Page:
There is no way to tell if a driver gained time.  Even if the lap or section is slower, there is no way to tell definitively that a driver didn't gain time.  If he would have had to slightly lift, tap the breaks or otherwise slow the car to stay on track, it is possible that he could have gained time by not lifting, yet his section time still be slower than the previous lap.  If you go down the penalty route, you have to punish for the action, not the outcome of the action. 



#8 P123

P123
  • Member

  • 21,514 posts
  • Joined: February 09

Posted 04 August 2016 - 17:52

Track limits: Should they just drive where they like?

 


No.



#9 f1paul

f1paul
  • Member

  • 8,276 posts
  • Joined: April 16

Posted 04 August 2016 - 17:53

There is no way to tell if a driver gained time.

You can see it with your eyes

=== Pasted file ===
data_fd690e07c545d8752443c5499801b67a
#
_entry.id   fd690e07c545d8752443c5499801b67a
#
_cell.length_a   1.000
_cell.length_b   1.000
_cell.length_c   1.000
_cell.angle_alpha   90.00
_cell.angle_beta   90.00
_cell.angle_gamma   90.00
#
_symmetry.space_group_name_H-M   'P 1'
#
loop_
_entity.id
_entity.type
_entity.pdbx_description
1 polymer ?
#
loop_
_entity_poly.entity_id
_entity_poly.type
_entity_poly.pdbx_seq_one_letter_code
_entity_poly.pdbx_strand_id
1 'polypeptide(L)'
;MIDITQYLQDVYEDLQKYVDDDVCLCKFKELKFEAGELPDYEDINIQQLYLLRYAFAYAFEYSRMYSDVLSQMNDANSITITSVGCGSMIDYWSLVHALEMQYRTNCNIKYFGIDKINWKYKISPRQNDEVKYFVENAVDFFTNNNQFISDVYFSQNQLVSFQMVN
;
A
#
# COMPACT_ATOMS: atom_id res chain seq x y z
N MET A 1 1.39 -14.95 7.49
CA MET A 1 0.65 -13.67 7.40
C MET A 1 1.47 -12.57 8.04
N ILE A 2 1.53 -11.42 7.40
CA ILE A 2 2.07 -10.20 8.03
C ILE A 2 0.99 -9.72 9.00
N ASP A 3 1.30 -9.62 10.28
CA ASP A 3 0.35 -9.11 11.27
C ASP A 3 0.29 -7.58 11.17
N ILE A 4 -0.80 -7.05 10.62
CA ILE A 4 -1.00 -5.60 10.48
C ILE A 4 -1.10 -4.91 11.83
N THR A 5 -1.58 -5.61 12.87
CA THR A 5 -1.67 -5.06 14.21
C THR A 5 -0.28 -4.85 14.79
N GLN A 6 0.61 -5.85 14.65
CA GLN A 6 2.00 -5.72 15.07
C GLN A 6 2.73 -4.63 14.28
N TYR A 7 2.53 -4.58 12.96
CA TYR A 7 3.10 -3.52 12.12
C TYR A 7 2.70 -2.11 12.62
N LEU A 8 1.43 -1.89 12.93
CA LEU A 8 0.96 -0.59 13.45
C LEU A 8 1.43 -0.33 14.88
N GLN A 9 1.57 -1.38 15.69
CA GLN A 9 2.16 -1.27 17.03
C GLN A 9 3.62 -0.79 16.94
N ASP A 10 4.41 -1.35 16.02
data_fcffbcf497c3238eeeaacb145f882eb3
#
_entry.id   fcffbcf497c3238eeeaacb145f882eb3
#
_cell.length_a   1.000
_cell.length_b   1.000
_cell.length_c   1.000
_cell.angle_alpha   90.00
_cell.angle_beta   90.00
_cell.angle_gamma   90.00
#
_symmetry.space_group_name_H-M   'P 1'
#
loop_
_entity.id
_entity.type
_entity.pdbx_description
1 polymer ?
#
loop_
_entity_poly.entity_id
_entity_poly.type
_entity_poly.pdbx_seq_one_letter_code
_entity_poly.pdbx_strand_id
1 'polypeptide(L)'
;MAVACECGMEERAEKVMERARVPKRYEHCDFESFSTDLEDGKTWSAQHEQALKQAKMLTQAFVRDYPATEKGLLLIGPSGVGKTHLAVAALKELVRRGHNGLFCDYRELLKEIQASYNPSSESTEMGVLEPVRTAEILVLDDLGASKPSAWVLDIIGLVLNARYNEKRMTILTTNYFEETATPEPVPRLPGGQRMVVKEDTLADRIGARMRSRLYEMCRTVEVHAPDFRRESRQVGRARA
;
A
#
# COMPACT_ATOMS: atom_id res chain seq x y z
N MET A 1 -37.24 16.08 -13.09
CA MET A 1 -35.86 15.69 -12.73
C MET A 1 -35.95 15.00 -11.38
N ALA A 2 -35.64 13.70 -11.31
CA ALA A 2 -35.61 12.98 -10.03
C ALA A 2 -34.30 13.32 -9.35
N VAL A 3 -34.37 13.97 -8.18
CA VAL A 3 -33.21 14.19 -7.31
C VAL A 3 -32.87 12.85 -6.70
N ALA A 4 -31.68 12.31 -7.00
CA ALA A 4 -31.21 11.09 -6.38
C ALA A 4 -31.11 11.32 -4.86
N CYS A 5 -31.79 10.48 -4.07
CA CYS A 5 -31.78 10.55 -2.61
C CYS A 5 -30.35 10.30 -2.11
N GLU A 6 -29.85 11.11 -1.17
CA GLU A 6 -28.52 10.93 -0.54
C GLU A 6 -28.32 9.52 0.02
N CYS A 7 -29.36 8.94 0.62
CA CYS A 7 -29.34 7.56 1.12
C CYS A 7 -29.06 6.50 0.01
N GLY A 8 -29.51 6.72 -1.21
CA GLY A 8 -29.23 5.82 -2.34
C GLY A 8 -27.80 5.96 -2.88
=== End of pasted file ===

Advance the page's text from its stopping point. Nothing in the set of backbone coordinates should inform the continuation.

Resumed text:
#10 RainyAfterlifeDaylight

RainyAfterlifeDaylight
  • Member

  • 4,475 posts
  • Joined: February 15

Posted 04 August 2016 - 17:53

Drivers should obey track limits.

 

In terms of penalizing the drivers, IMO every time that a driver goes off-track and gains an advantage, race control should add 1 or 2 seconds (Depending on the scale of the advantage that a driver gains by going off-track) to his overall finished time at the end of the race. I think this kind of penalty should work because unlike drive through or stop and go penalties, it won't interrupt wheel to wheel actions.

 

Edit: To avoid further confusion, the time penalty could be only 1 second for every advantageous off-track driving.


Edited by RYARLE, 04 August 2016 - 18:18.


#11 Marklar

Marklar
  • Member

  • 43,384 posts
  • Joined: May 15

Posted 04 August 2016 - 17:59

Drivers should obey track limits.